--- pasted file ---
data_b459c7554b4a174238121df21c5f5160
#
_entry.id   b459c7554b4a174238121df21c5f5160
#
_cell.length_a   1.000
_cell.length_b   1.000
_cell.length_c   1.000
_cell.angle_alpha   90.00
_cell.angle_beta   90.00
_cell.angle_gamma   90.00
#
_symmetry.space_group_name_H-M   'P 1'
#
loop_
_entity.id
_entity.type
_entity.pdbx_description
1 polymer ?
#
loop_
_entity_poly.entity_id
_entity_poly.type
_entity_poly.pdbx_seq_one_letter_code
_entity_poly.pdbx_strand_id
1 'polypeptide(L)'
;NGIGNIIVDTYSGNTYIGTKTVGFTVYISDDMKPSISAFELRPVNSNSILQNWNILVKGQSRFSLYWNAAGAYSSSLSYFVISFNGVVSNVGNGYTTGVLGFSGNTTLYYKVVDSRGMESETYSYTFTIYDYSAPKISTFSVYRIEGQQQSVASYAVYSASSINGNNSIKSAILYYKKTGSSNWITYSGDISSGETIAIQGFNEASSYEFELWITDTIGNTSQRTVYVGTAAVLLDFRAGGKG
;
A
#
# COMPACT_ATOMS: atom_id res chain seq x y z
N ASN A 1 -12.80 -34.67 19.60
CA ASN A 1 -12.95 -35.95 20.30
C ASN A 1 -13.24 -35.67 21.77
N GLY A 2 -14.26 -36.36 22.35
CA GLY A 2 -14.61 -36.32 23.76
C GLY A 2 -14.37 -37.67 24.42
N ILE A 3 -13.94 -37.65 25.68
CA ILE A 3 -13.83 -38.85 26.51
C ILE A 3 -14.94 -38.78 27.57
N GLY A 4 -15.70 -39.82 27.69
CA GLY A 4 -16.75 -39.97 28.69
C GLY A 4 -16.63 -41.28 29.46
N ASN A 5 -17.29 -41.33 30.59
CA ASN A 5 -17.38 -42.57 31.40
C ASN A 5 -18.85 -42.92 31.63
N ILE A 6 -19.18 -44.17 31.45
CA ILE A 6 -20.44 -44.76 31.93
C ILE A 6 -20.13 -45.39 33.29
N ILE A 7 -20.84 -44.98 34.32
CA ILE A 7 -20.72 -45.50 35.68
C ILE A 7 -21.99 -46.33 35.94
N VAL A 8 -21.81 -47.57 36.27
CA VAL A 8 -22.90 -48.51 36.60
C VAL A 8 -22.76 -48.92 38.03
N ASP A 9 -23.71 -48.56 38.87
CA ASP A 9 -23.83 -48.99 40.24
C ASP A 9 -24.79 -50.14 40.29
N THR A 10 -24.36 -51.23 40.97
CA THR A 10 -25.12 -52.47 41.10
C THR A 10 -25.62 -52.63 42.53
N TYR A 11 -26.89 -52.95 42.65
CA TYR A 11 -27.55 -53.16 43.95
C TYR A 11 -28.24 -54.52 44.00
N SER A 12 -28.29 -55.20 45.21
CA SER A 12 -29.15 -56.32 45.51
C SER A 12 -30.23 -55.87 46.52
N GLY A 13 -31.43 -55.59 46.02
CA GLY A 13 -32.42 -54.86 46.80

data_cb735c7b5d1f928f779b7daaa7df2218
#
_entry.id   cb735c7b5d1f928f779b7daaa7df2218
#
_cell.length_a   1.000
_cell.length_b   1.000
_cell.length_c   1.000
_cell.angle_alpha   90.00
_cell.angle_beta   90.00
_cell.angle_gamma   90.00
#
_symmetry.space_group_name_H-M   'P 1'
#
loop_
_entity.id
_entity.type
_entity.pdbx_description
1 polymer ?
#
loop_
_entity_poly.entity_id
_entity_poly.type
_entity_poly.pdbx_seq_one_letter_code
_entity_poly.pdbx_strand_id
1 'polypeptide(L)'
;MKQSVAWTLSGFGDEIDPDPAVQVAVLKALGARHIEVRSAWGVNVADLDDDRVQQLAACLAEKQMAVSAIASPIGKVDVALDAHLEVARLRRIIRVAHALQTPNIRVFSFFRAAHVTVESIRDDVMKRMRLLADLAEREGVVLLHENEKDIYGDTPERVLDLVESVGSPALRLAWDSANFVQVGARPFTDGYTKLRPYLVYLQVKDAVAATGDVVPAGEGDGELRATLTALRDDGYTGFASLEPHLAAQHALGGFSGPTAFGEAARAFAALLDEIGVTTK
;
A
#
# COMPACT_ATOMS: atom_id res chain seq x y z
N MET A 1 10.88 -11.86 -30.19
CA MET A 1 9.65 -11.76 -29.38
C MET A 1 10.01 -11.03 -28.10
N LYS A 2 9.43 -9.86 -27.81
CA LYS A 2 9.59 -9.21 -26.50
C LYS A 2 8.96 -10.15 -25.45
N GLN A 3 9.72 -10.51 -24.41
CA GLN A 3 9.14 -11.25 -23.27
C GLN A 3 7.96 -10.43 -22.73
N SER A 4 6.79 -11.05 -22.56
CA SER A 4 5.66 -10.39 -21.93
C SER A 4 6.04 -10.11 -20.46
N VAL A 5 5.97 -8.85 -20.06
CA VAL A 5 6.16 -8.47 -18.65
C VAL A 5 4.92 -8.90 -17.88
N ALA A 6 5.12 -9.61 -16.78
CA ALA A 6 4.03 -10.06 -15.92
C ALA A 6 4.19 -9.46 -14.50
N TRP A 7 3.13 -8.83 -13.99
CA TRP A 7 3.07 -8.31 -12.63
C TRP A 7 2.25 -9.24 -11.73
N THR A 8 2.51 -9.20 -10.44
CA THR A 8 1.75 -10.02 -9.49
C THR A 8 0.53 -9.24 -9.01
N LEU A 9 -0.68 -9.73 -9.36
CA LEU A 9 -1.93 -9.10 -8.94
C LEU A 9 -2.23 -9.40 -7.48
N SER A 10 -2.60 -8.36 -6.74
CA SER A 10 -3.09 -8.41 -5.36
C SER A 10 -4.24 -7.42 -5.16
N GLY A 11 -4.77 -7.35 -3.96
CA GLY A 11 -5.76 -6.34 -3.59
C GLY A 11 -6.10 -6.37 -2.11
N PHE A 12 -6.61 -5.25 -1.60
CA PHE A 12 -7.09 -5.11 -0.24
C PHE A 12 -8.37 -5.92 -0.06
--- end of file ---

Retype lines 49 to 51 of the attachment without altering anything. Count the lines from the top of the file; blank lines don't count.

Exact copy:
N ILE A 7 -20.84 -44.98 34.32
CA ILE A 7 -20.72 -45.50 35.68
C ILE A 7 -21.99 -46.33 35.94